“The moment that you monetise in Candy Crush you’re probably extremely frustrated. You want to get past this level you’ve failed to complete 40 or 50 times, and that’s the moment you spend. But mixed into that moment where you spend is that frustration. It’s building a bad connection. I’m not monetising at a positive moment.”
Meade concludes his argument with perhaps the most salient point of all: “The audience knows better than all of us and if our mobile public truly does signal ‘I care’ through purchasing, I don’t think its radical for the industry to start listening to the 98 per cent of mobile gamers out there saying ‘I don’t care’.”
The full version of the article is over on Polygon, and it’s well worth your time.
It became apparent many years ago that much of the games industry’s future growth was going to come from new markets; new platforms, new demographics and new business models. Right from the outset, that undeniable reality has been hanging over the industry’s formerly dominant companies like Edgar Allan Poe’s slowly descending pendulum blade. Most senior people in any business like this know, or at least think they know, how this part of the innovator’s dilemma works; it means that the companies most successful in the old paradigm hang on for too long, too afraid of damaging their doomed old businesses to really push forward with new ideas, eventually being rendered obsolete by new, hungry firms with no stake in the old order of things to hold them back.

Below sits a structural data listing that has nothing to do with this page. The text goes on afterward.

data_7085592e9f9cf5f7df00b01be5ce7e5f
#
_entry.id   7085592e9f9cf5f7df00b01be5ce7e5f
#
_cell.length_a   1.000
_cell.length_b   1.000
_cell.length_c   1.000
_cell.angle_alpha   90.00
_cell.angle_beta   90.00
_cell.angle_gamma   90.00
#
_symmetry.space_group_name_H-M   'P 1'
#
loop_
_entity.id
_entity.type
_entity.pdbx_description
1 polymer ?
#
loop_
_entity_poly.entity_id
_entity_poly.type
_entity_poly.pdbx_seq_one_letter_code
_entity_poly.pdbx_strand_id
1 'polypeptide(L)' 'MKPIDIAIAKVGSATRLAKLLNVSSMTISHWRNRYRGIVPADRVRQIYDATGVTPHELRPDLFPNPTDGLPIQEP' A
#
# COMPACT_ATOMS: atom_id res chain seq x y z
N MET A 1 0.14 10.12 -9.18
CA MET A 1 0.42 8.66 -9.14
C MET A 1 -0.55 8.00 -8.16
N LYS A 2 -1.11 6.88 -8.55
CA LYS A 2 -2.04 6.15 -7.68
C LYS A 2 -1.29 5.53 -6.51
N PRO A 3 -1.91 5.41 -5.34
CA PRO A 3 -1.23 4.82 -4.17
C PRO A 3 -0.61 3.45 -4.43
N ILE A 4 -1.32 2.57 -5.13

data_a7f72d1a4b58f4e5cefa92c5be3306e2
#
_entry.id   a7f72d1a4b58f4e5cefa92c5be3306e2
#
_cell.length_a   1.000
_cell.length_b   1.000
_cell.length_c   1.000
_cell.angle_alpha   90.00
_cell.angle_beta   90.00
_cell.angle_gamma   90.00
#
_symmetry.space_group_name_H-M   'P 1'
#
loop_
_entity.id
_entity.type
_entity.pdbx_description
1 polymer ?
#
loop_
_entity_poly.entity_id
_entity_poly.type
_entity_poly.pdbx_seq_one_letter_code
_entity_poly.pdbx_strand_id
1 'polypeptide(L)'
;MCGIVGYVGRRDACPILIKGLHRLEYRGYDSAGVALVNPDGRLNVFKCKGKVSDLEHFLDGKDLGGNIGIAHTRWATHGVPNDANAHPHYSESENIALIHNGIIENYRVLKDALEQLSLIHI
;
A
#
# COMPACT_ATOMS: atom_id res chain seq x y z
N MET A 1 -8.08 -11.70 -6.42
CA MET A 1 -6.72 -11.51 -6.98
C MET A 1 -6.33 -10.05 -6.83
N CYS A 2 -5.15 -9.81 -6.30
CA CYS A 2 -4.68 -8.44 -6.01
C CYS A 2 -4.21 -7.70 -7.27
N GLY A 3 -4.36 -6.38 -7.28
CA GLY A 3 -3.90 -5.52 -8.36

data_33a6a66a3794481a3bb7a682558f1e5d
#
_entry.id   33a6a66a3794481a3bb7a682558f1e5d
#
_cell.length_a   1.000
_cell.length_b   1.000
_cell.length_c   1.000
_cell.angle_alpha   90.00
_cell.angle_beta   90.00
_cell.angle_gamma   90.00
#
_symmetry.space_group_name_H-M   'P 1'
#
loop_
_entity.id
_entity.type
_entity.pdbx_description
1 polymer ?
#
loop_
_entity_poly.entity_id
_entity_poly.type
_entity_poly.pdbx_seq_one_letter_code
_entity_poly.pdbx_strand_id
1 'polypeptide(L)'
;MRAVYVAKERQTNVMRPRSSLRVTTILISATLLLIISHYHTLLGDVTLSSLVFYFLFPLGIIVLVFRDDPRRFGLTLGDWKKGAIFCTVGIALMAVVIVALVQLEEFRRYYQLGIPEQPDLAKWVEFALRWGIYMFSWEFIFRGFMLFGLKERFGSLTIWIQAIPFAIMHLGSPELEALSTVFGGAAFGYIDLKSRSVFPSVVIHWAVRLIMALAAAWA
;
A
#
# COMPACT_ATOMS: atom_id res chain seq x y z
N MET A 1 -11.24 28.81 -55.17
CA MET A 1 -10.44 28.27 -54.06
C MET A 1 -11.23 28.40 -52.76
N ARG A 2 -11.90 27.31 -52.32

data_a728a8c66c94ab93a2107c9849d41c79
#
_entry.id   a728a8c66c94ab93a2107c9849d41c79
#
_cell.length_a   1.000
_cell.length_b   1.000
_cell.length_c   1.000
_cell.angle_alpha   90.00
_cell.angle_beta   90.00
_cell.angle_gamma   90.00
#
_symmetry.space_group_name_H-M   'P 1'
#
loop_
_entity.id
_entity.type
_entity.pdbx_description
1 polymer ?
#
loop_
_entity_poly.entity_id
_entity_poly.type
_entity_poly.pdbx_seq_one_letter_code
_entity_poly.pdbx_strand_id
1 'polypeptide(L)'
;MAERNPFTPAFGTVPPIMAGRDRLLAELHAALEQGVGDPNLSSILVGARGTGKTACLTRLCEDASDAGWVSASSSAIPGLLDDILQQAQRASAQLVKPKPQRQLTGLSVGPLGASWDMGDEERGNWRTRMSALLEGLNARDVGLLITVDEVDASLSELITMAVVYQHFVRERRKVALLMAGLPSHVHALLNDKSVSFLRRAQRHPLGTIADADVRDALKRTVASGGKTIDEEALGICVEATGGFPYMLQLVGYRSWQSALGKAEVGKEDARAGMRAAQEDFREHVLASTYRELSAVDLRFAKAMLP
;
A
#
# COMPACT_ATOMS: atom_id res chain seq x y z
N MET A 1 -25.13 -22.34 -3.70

Lots of commentators see that happening to Nintendo right now. The company that effectively invented the modern console is so tied to the old model (which served it superbly with the Wii and DS, and continues to serve well on the 3DS) that it can’t let go, and will be outpaced by innovative new companies with no console fiefdom to defend. I don’t entirely agree; Nintendo is certainly conservative, but I don’t think it’s bound so much by the innovator’s dilemma as by a sense of long-termism that makes it deeply suspicious of possibly faddish trends. That suspicion could sink the company, or keep it swimming for a very long time; anyone claiming to know for sure how this plays out is welcome to email me next week’s lottery numbers while they’re at it.